Have you seen anyone smoking while driving? Have you noticed someone throwing cigarette butts on the road? Image Credit: Sharath Mohandas/Gulf News Reader

Dubai: While the UAE has taken major steps to protect people from second-hand smoke, stricter measures to protect children are taking longer because of "obstacles", a senior health official said.

Dr Wedad Al Maidour, head of the national tobacco control committee, said the law prohibiting smoking in a car if a child is aboard is taking time to enforce.

Interactive: The smoker's body

The health ministry official was responding to a study in the British medical journal Lancet that warned 600,000 people, including children, die every year due to passive smoking or second-hand smoke.

The World Health Organisation (WHO) said a third of those deaths are of children who are subjected to second-hand smoke at home. Infants who are exposed to passive smoke are at high risk of sudden death syndrome, pneumonia and asthma, it said.

The author of the study had said: "There can be no question that the 1.2 billion smokers in the world are exposing billions of non-smokers to second-hand smoke, a disease-causing indoor air pollutant."

While the car is considered as a personal property, UAE legislators are trying to push through the ban with the argument that it is an "enclosed place".

UAE has taken steps to ensure that enclosed places such as shopping malls, work places, public transport, places of worship and educational institutions are free from smoke, said the doctor. "Smoking [of shishas] is banned even in open areas, parks and gardens," she said.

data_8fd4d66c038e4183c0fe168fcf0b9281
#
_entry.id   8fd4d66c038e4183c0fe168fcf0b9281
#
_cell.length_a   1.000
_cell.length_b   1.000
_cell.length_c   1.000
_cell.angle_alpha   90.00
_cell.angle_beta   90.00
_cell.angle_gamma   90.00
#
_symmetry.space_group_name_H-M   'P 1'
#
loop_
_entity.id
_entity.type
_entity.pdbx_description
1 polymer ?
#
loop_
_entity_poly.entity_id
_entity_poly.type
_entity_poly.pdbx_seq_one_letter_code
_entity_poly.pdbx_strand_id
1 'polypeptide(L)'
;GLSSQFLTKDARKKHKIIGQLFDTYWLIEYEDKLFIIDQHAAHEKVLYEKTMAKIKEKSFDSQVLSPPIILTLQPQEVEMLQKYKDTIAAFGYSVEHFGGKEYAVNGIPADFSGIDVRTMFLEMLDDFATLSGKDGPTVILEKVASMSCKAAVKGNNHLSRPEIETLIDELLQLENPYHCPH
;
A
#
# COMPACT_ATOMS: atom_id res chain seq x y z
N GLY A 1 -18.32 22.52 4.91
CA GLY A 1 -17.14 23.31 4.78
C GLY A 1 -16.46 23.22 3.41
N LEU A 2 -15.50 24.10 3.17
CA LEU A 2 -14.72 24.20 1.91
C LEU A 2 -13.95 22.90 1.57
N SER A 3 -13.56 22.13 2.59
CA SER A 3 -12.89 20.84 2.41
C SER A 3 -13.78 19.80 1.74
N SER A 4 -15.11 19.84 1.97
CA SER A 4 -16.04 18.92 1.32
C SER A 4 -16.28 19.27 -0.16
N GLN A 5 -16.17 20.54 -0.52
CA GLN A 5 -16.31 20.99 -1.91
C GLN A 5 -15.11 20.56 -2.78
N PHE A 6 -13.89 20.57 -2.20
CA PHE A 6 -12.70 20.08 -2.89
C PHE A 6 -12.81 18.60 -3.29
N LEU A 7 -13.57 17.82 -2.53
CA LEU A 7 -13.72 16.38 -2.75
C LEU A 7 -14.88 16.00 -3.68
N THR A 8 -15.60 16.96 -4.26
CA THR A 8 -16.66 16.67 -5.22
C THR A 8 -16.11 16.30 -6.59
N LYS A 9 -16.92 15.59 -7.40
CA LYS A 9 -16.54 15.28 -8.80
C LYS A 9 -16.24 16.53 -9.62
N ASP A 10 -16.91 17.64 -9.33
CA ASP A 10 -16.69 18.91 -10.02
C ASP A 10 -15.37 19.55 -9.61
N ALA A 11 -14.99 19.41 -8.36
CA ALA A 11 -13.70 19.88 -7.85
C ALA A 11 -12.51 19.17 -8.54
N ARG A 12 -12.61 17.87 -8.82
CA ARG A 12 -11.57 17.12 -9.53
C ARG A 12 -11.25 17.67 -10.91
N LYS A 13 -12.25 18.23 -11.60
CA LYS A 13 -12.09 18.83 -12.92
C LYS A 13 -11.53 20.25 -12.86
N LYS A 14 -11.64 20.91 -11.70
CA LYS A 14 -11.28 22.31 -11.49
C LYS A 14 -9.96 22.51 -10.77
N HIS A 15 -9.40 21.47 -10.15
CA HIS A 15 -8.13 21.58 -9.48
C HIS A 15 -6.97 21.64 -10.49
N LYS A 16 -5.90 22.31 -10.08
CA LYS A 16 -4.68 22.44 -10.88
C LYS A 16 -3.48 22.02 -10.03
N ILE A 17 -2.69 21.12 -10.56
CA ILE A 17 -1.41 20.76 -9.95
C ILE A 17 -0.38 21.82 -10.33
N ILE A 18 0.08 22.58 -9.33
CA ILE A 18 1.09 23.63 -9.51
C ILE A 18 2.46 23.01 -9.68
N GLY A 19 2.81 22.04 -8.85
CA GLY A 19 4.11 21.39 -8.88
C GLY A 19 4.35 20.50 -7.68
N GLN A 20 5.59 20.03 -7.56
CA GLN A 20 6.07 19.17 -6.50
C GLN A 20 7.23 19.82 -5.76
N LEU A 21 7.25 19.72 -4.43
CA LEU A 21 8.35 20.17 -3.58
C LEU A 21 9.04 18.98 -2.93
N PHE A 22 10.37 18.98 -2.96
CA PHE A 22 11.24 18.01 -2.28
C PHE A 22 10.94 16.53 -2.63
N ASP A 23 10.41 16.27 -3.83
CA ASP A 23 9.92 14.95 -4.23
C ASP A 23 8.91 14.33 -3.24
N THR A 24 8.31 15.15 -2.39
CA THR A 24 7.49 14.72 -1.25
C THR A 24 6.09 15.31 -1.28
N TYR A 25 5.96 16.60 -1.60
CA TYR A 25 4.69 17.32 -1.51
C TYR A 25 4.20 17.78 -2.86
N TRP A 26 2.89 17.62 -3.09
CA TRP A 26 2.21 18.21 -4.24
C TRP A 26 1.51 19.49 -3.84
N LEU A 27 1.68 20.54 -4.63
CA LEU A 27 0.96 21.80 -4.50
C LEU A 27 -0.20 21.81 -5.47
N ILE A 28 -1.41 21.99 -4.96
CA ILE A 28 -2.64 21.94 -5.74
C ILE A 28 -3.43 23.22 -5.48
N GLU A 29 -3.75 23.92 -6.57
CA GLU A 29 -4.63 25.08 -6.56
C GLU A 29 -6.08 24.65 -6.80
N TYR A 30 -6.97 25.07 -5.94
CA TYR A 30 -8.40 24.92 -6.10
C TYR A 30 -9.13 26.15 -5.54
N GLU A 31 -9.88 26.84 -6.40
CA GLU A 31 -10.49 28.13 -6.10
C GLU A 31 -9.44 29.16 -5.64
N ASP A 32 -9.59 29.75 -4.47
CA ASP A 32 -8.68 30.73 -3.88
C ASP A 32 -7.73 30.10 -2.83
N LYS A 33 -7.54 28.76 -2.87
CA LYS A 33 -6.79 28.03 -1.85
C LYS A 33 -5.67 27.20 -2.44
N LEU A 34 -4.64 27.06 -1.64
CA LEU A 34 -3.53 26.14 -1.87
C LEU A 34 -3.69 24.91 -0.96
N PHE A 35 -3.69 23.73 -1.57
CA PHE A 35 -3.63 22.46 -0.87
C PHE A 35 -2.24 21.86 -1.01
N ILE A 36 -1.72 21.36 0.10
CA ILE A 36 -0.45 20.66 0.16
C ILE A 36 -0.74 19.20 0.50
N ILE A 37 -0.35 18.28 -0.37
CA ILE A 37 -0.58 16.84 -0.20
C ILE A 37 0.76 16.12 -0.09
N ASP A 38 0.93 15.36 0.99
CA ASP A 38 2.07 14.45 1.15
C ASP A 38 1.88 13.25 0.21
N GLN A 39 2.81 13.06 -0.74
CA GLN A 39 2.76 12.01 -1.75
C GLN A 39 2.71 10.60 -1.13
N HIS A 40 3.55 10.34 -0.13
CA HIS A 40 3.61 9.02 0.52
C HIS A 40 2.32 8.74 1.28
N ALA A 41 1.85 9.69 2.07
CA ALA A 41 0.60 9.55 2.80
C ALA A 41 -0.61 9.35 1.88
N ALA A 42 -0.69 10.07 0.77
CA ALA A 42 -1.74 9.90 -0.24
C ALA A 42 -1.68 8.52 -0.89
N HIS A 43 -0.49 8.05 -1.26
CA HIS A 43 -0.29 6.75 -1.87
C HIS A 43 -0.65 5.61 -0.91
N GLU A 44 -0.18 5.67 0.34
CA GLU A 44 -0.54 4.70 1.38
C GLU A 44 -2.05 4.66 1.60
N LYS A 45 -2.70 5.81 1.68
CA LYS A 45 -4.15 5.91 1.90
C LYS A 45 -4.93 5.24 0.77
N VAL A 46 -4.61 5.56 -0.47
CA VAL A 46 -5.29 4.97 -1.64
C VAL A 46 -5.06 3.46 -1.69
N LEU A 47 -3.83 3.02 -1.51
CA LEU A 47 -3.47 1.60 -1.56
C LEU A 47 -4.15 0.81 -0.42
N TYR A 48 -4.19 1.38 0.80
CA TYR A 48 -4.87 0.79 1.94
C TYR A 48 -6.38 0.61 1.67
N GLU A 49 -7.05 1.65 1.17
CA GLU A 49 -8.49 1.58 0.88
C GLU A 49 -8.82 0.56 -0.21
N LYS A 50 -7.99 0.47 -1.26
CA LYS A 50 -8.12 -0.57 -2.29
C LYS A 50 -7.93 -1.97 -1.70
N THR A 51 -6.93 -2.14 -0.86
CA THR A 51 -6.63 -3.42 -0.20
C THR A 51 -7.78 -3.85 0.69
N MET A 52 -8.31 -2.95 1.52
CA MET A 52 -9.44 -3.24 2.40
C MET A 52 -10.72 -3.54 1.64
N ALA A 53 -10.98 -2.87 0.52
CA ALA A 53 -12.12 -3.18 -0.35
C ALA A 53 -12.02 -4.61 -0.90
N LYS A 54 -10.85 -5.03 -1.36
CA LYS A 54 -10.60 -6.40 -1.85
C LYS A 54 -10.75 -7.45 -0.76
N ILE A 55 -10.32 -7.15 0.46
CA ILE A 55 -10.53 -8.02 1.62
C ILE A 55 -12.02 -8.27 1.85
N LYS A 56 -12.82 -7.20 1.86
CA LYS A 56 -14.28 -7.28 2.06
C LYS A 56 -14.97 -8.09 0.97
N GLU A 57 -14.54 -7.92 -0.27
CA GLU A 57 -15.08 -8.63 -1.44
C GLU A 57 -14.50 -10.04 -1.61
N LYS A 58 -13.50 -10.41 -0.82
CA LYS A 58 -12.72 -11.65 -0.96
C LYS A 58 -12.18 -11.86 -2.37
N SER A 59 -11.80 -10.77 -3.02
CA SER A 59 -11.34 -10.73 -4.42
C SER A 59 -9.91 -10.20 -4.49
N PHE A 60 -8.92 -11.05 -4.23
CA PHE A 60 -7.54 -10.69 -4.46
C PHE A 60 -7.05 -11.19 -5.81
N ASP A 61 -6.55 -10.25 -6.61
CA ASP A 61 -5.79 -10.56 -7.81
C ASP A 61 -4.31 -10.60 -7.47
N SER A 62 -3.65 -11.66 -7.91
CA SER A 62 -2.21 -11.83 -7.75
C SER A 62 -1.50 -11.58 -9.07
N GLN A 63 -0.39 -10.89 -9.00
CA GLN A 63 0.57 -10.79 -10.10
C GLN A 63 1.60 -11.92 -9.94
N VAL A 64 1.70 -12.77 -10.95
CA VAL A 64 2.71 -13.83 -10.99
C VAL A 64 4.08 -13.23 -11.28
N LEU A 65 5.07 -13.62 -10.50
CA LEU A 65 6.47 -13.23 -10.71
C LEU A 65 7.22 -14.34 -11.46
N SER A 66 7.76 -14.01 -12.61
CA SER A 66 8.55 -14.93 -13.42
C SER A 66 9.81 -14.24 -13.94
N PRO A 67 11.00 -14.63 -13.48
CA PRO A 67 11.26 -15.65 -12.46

Huge pressure

Asked if there is huge pressure from the tobacco industry, Dr Wedad said, "We are fighting against strong obstacles."

She said the Federal law against smoking took more than six years to come into force. She said she foresees similar time in bringing the bylaws into force.

The Federal law against smoking was issued in January this year.

But the ministry official insisted that the decision-makers, the leadership of the country, "do not wish to lose more and more people at a young age".

The government is spending large sums to treat people and is making huge efforts to tackle non-infectious diseases such as diabetes, she said.

Dr Al Maidoor said there is no fight with the tobacco industry, "but we have a right to protect our people's health," she said.

One of the bylaws is to make smoking very expensive and double the cost of a cigarette packet. Presently, it costs about Dh 7 or less for a pack, which is quite cheap compared to the price in developed countries.

The proposed increase to hit the wallets of smokers is part of the bylaws of Federal Law to control smoking.

 Health hazard

  • Children whose parents smoke are more prone to asthma symptoms and attacks before they are five.
  • Some countries have banned smoking in cars if there is a child inside under 16 years of age. The fines are huge.
  • UAE is also pressing for a ban in private cars, similar to the ban in enclosed places.